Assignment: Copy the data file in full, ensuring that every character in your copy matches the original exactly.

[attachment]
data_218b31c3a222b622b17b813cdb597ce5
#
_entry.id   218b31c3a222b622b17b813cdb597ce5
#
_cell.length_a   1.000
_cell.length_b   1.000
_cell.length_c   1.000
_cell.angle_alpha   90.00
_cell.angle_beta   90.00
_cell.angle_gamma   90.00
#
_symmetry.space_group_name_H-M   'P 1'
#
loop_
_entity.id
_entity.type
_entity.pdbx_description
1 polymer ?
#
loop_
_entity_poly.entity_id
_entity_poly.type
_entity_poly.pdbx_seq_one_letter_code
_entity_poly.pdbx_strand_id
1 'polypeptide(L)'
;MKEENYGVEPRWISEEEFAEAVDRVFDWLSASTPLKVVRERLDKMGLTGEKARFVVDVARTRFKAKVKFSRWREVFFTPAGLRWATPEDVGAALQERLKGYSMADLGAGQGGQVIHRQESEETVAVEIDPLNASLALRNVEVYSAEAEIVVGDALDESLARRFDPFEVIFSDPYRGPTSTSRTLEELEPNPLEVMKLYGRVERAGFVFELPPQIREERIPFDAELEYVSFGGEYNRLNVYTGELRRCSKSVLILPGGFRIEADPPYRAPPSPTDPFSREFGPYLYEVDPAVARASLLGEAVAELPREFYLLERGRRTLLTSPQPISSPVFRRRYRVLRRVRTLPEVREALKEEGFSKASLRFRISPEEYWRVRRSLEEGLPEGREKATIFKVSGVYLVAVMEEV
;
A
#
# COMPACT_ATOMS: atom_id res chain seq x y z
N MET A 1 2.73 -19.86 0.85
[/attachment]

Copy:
data_218b31c3a222b622b17b813cdb597ce5
#
_entry.id   218b31c3a222b622b17b813cdb597ce5
#
_cell.length_a   1.000
_cell.length_b   1.000
_cell.length_c   1.000
_cell.angle_alpha   90.00
_cell.angle_beta   90.00
_cell.angle_gamma   90.00
#
_symmetry.space_group_name_H-M   'P 1'
#
loop_
_entity.id
_entity.type
_entity.pdbx_description
1 polymer ?
#
loop_
_entity_poly.entity_id
_entity_poly.type
_entity_poly.pdbx_seq_one_letter_code
_entity_poly.pdbx_strand_id
1 'polypeptide(L)'
;MKEENYGVEPRWISEEEFAEAVDRVFDWLSASTPLKVVRERLDKMGLTGEKARFVVDVARTRFKAKVKFSRWREVFFTPAGLRWATPEDVGAALQERLKGYSMADLGAGQGGQVIHRQESEETVAVEIDPLNASLALRNVEVYSAEAEIVVGDALDESLARRFDPFEVIFSDPYRGPTSTSRTLEELEPNPLEVMKLYGRVERAGFVFELPPQIREERIPFDAELEYVSFGGEYNRLNVYTGELRRCSKSVLILPGGFRIEADPPYRAPPSPTDPFSREFGPYLYEVDPAVARASLLGEAVAELPREFYLLERGRRTLLTSPQPISSPVFRRRYRVLRRVRTLPEVREALKEEGFSKASLRFRISPEEYWRVRRSLEEGLPEGREKATIFKVSGVYLVAVMEEV
;
A
#
# COMPACT_ATOMS: atom_id res chain seq x y z
N MET A 1 2.73 -19.86 0.85